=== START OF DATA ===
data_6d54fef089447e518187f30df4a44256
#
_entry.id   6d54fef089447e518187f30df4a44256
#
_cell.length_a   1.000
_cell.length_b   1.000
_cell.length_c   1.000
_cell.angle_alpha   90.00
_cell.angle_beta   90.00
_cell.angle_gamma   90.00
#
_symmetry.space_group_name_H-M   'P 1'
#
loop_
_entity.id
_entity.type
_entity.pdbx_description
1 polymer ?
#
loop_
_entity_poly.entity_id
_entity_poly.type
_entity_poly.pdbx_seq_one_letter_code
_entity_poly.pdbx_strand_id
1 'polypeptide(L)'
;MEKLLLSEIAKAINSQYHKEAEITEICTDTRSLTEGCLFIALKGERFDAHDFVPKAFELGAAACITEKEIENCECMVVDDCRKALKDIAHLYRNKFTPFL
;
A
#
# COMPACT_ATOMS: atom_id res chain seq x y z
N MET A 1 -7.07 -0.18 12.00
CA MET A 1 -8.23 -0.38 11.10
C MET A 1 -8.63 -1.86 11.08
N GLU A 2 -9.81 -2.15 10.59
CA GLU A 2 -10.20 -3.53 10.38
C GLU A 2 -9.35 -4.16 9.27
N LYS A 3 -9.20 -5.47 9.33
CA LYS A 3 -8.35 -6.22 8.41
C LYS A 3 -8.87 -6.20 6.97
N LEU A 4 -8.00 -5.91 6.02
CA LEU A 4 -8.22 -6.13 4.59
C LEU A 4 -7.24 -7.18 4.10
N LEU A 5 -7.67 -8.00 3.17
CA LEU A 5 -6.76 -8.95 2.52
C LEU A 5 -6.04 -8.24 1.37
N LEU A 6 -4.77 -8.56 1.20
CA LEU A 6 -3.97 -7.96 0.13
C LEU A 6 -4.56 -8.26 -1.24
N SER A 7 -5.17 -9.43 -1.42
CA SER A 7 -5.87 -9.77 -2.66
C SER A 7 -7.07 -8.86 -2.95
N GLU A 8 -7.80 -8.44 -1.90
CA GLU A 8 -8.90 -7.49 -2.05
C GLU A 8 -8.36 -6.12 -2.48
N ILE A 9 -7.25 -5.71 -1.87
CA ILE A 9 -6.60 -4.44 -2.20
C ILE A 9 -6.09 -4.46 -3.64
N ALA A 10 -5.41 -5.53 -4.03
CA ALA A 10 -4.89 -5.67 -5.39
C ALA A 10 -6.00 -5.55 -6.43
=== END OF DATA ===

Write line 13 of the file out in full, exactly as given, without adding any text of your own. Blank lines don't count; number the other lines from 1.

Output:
#